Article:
When Kevin Dietzman retired after a long career working for the New York prison system and moved to Myrtle Beach, S.C., three years ago, he brought one deer-hunting truism with him: you can’t kill a deer if you’re not in your stand.

Dietzman, 51, has been in his stand an awful lot since he and two buddies obtained a 263-acre hunting Horry County lease in early September — after hunting public land for two seasons. He was in a ladder stand the morning of Oct. 15 when a 200-pound, 11-point trophy stayed in the open just a few seconds too long.

Dietzman’s buck is a main-frame 4x5 with splits off both G-2s that has been scored at 138 inches.

“I wish I had a real saucy story about watching this deer for two years, but we didn’t pick up this lease until the last minute. We didn’t physically get on the place until Sept. 5. We missed bow season,” Dietzman said. “We had some (trial-camera) pictures of some bucks, but nobody had seen this one.”

Dietzman was just off the edge of a big patch of pine timber, overlooking an old, grown-up logging deck filled with tree laps, brush and new growth.

“I like to hunt edges like that when the rut comes in, because it’s been my experience that that’s where the does live,” he said.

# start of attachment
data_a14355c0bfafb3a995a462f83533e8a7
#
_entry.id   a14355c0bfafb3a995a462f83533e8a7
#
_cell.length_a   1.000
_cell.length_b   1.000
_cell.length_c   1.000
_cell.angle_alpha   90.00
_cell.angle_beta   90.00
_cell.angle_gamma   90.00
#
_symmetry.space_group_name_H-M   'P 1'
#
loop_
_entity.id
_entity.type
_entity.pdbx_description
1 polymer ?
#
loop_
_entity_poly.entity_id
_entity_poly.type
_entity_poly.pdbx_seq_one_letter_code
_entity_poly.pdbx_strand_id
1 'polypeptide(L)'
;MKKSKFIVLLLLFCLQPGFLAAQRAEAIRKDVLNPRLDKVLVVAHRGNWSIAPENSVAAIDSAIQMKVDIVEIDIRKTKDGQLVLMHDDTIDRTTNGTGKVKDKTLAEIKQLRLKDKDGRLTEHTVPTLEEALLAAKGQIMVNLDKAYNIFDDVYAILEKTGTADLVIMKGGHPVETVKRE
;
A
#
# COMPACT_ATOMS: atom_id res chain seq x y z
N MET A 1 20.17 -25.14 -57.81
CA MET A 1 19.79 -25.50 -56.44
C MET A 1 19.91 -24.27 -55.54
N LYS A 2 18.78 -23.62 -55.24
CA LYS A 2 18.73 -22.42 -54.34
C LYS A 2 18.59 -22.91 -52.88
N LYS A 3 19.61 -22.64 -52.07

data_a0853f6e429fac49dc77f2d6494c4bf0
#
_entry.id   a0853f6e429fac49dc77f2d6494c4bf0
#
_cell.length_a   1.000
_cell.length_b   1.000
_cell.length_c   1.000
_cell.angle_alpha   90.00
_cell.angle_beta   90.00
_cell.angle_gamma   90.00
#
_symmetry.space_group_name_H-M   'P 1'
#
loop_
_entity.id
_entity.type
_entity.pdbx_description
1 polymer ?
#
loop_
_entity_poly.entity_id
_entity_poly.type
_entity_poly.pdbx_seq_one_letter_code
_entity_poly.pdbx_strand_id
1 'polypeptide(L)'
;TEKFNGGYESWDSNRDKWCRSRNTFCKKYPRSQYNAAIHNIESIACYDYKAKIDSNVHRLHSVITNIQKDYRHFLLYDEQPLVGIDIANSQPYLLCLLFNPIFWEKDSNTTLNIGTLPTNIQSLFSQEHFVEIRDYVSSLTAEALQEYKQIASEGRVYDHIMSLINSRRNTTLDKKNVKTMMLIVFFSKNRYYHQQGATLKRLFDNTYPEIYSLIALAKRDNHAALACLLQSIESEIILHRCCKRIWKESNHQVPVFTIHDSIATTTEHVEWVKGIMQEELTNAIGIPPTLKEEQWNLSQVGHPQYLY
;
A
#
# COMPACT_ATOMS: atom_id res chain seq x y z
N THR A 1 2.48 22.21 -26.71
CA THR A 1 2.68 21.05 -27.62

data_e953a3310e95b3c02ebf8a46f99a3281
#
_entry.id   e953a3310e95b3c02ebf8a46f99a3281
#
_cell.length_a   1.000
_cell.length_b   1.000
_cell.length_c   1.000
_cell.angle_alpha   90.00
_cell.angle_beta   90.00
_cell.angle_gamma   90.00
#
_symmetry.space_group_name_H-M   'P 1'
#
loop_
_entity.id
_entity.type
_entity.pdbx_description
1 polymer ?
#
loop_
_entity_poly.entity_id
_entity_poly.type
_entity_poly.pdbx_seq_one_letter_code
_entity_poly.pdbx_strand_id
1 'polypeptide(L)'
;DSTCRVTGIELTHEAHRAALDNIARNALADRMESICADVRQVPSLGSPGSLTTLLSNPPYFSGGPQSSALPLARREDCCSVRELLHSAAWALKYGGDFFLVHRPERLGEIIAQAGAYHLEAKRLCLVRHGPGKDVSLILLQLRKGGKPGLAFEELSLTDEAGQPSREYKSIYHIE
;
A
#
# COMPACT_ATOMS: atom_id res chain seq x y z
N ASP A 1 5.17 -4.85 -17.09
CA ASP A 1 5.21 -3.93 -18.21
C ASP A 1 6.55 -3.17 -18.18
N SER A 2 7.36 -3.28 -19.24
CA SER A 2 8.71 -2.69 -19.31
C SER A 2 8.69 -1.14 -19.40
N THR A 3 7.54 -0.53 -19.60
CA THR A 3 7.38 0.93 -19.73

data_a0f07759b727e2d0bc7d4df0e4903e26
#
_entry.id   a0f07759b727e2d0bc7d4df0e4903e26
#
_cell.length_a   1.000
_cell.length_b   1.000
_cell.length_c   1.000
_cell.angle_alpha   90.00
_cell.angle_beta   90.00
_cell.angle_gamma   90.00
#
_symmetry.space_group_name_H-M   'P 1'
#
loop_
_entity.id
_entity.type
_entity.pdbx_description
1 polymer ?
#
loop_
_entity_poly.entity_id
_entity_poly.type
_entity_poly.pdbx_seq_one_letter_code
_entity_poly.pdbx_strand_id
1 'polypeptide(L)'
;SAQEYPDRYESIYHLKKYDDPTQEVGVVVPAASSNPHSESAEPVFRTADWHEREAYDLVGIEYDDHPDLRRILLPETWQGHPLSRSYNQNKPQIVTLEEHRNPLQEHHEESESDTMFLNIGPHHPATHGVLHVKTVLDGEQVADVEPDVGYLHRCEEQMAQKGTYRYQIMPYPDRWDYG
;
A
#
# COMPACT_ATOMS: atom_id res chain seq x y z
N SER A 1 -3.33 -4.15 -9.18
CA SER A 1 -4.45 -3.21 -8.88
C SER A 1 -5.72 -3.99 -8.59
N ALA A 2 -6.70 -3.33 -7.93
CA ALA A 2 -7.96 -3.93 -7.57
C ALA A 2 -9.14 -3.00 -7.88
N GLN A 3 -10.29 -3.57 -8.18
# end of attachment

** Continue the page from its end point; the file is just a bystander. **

A little after 7 a.m., he heard an interesting noise in the distance.

“It sounded like two bucks fighting, off to my right,” he said. “Then, I saw a little tree about 120 yards away really rocking. The brush in there was about chest high, and all I could see was this deer’s back. He was working that tree over.

“There was an opening out there I’d noticed before, and I knew if he got to that opening, I might get a shot.”

In wasn’t long until the racket stopped, and not much longer before the buck showed up in Dietzman’s opening. 

“I pulled up my rifle, and he was there. He was facing away from me, but he took a quarter-turn to the right, and he lifted his head, and all I could see was antlers,” he said.

With a quartering away shot, Dietzman aimed his Kimber 84 rifle, in .338 Federal caliber, and let fly. The buck dropped on the spot, the 185-grain Barnes Triple Shock bullet ranging forward through the chest cavity and coming to rest in the off front shoulder.

“I didn’t know he was that big — I just knew he was a nice buck — until I walked over and found him. Guys always talk about shooting a big buck and getting to him and how there’s been ‘ground shrinkage’ but it wasn’t like that this time.”

Dietzman said he and his two hunting buddies who have the lease are still learning the tract of land.

“It’s sort of been scouting/hunting on the fly,” he said. Every time we hunt it, it’s a learning experience,” he said. 

One thing they’ve learned is that this buck’s offspring is walking the same woods.

“We’ve got a 6-pointer in there, and we can tell he’s got split G-2s on both sides,” Dietzman said. “We’ve talked about it and decided to let him walk.”